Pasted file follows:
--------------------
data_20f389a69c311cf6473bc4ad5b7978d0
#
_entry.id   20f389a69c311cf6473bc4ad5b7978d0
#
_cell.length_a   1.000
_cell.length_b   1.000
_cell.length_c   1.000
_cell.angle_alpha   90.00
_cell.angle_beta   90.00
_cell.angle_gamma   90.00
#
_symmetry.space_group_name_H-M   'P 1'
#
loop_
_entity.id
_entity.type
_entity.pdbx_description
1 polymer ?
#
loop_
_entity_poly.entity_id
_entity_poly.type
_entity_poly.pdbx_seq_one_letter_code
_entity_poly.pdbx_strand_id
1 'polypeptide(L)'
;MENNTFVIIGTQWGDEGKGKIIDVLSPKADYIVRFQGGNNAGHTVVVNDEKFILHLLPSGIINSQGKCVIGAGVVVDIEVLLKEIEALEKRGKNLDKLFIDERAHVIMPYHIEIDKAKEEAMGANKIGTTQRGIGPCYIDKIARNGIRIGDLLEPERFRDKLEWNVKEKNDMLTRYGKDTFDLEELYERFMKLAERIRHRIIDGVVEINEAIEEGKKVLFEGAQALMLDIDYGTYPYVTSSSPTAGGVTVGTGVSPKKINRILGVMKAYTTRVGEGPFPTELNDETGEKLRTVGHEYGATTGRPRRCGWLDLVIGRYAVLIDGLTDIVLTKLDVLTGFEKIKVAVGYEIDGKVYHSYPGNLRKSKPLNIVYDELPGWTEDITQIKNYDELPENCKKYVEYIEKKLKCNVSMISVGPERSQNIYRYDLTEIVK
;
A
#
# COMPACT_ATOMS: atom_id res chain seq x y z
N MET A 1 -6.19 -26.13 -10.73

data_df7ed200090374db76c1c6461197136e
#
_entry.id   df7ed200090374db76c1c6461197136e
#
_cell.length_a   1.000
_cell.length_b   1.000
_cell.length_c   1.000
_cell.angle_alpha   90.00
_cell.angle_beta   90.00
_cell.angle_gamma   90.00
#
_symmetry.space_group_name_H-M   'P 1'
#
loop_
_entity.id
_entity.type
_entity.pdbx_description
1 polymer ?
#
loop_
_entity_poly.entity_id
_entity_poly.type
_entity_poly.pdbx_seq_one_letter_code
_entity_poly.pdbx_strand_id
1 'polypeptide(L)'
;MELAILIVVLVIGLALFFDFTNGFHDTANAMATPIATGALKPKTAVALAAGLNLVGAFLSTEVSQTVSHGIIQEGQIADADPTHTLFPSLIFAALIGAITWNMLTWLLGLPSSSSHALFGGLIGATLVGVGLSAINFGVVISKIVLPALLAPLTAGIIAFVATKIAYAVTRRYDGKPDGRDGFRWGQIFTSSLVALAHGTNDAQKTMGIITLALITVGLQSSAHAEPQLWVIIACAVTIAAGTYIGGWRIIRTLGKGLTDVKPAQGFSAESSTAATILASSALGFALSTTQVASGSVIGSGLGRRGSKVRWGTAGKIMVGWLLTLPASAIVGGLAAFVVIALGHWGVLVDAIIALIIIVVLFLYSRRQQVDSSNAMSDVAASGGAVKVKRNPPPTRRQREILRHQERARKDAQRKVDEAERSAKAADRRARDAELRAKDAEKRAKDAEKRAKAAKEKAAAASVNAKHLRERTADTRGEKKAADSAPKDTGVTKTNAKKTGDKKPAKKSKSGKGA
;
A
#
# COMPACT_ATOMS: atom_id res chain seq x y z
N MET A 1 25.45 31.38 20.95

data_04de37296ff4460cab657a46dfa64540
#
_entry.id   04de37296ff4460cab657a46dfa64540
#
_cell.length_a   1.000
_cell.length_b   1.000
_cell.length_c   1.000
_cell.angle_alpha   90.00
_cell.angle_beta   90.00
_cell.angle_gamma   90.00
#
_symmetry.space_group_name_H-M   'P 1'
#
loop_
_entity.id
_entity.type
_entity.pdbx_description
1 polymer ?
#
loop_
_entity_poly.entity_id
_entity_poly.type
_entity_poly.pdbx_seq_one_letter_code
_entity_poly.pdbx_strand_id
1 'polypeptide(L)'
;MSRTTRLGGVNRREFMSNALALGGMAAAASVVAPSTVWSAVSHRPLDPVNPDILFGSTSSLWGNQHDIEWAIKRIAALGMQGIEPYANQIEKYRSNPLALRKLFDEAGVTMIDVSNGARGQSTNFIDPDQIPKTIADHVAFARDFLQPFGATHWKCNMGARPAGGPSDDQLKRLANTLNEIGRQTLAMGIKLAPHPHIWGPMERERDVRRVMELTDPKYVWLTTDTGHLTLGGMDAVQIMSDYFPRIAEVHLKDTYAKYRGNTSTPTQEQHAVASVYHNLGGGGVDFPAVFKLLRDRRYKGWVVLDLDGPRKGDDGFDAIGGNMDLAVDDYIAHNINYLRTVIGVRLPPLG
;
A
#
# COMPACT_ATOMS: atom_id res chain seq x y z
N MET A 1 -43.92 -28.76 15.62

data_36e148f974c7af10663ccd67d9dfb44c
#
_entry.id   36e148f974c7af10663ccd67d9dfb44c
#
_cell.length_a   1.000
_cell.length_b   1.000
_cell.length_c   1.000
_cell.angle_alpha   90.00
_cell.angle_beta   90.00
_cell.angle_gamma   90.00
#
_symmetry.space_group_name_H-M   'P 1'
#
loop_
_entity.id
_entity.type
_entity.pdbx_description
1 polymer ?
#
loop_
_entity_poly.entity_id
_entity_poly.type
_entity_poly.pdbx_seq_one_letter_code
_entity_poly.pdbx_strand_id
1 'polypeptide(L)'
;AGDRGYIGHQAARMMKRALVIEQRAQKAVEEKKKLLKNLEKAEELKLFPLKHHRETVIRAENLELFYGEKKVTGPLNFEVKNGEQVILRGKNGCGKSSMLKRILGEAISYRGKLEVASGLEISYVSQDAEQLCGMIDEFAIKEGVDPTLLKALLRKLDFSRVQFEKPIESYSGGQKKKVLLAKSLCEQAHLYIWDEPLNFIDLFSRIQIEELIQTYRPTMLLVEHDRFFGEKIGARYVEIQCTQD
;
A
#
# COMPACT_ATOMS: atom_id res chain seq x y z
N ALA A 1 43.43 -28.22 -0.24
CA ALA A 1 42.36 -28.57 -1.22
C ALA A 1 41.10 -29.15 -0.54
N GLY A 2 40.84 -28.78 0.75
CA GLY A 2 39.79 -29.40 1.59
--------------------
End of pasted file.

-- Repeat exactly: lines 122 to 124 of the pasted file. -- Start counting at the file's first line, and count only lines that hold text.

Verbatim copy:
#
# COMPACT_ATOMS: atom_id res chain seq x y z
N ALA A 1 43.43 -28.22 -0.24